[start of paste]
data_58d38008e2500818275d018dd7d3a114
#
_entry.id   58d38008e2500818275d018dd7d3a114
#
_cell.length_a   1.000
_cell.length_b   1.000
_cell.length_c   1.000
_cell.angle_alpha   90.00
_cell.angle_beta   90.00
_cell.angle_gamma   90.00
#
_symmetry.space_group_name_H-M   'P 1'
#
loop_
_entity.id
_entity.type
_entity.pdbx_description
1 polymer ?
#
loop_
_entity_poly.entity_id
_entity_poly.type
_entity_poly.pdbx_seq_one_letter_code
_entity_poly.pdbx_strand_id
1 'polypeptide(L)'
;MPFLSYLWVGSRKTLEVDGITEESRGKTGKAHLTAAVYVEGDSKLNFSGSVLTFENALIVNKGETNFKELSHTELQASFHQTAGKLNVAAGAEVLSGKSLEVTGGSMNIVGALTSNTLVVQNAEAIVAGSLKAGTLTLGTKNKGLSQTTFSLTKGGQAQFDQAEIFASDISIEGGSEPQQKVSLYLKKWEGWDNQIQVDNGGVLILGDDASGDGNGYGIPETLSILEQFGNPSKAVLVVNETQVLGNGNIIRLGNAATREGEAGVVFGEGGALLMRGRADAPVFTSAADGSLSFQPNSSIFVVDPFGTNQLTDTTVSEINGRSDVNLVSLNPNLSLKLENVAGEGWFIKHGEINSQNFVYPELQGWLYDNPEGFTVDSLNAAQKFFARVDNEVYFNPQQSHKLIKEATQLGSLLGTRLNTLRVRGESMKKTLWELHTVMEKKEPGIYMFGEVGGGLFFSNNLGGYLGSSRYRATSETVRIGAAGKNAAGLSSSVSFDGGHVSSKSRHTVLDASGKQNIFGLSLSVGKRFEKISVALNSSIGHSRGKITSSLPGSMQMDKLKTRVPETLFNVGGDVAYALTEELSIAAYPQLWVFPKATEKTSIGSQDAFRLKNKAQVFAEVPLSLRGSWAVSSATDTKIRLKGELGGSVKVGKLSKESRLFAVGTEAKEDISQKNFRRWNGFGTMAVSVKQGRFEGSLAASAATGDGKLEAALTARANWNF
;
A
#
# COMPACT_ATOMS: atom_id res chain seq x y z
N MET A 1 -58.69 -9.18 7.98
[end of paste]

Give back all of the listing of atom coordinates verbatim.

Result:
data_58d38008e2500818275d018dd7d3a114
#
_entry.id   58d38008e2500818275d018dd7d3a114
#
_cell.length_a   1.000
_cell.length_b   1.000
_cell.length_c   1.000
_cell.angle_alpha   90.00
_cell.angle_beta   90.00
_cell.angle_gamma   90.00
#
_symmetry.space_group_name_H-M   'P 1'
#
loop_
_entity.id
_entity.type
_entity.pdbx_description
1 polymer ?
#
loop_
_entity_poly.entity_id
_entity_poly.type
_entity_poly.pdbx_seq_one_letter_code
_entity_poly.pdbx_strand_id
1 'polypeptide(L)'
;MPFLSYLWVGSRKTLEVDGITEESRGKTGKAHLTAAVYVEGDSKLNFSGSVLTFENALIVNKGETNFKELSHTELQASFHQTAGKLNVAAGAEVLSGKSLEVTGGSMNIVGALTSNTLVVQNAEAIVAGSLKAGTLTLGTKNKGLSQTTFSLTKGGQAQFDQAEIFASDISIEGGSEPQQKVSLYLKKWEGWDNQIQVDNGGVLILGDDASGDGNGYGIPETLSILEQFGNPSKAVLVVNETQVLGNGNIIRLGNAATREGEAGVVFGEGGALLMRGRADAPVFTSAADGSLSFQPNSSIFVVDPFGTNQLTDTTVSEINGRSDVNLVSLNPNLSLKLENVAGEGWFIKHGEINSQNFVYPELQGWLYDNPEGFTVDSLNAAQKFFARVDNEVYFNPQQSHKLIKEATQLGSLLGTRLNTLRVRGESMKKTLWELHTVMEKKEPGIYMFGEVGGGLFFSNNLGGYLGSSRYRATSETVRIGAAGKNAAGLSSSVSFDGGHVSSKSRHTVLDASGKQNIFGLSLSVGKRFEKISVALNSSIGHSRGKITSSLPGSMQMDKLKTRVPETLFNVGGDVAYALTEELSIAAYPQLWVFPKATEKTSIGSQDAFRLKNKAQVFAEVPLSLRGSWAVSSATDTKIRLKGELGGSVKVGKLSKESRLFAVGTEAKEDISQKNFRRWNGFGTMAVSVKQGRFEGSLAASAATGDGKLEAALTARANWNF
;
A
#
# COMPACT_ATOMS: atom_id res chain seq x y z
N MET A 1 -58.69 -9.18 7.98